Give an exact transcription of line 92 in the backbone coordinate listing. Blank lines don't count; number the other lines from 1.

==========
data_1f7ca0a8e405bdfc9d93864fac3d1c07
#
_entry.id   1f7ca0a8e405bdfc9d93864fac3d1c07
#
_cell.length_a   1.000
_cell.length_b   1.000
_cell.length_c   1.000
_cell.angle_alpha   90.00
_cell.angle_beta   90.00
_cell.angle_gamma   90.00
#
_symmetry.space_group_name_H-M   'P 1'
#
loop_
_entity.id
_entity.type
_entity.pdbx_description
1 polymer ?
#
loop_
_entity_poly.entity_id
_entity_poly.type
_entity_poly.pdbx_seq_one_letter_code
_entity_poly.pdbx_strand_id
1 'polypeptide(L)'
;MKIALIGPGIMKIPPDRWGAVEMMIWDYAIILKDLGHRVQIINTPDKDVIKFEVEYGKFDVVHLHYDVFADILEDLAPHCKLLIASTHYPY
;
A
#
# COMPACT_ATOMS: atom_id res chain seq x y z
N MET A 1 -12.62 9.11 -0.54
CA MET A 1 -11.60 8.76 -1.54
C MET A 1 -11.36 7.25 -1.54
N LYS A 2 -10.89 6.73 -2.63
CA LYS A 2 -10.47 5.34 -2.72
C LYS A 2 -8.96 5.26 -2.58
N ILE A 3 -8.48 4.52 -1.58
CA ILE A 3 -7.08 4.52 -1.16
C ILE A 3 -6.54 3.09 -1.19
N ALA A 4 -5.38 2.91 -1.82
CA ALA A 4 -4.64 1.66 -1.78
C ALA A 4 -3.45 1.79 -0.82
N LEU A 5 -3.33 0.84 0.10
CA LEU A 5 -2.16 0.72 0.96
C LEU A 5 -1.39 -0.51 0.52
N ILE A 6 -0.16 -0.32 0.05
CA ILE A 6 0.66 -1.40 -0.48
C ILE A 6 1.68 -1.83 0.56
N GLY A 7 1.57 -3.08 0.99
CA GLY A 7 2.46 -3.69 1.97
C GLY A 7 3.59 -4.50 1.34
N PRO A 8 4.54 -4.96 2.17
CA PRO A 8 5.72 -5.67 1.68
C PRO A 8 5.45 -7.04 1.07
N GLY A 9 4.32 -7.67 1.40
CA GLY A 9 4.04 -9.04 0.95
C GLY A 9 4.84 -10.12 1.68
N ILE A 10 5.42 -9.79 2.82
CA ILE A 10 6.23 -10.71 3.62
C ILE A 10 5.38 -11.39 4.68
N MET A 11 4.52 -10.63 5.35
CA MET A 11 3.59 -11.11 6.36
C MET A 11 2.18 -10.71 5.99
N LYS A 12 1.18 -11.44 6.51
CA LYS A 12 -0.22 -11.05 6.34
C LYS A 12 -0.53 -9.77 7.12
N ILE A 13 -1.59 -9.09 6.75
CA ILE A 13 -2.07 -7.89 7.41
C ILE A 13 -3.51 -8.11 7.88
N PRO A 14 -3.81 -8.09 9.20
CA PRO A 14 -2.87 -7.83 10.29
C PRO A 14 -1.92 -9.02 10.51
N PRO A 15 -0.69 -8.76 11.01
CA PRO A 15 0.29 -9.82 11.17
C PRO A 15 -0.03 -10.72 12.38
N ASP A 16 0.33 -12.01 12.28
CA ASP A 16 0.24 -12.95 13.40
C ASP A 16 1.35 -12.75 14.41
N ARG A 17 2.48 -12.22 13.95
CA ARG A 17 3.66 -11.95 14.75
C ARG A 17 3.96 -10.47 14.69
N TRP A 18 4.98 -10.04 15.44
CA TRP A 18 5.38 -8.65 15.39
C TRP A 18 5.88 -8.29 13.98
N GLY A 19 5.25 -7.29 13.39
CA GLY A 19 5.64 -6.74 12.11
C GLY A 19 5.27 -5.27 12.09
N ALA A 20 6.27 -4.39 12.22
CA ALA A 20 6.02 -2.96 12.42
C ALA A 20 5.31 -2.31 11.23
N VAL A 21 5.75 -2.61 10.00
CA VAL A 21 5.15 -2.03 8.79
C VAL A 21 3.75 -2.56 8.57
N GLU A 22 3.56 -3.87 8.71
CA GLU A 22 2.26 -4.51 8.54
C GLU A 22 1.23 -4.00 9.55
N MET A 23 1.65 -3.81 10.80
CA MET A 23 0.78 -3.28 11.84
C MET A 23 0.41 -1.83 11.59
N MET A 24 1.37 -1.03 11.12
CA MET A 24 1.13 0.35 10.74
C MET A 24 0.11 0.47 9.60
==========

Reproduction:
CA VAL A 21 5.15 -2.03 8.79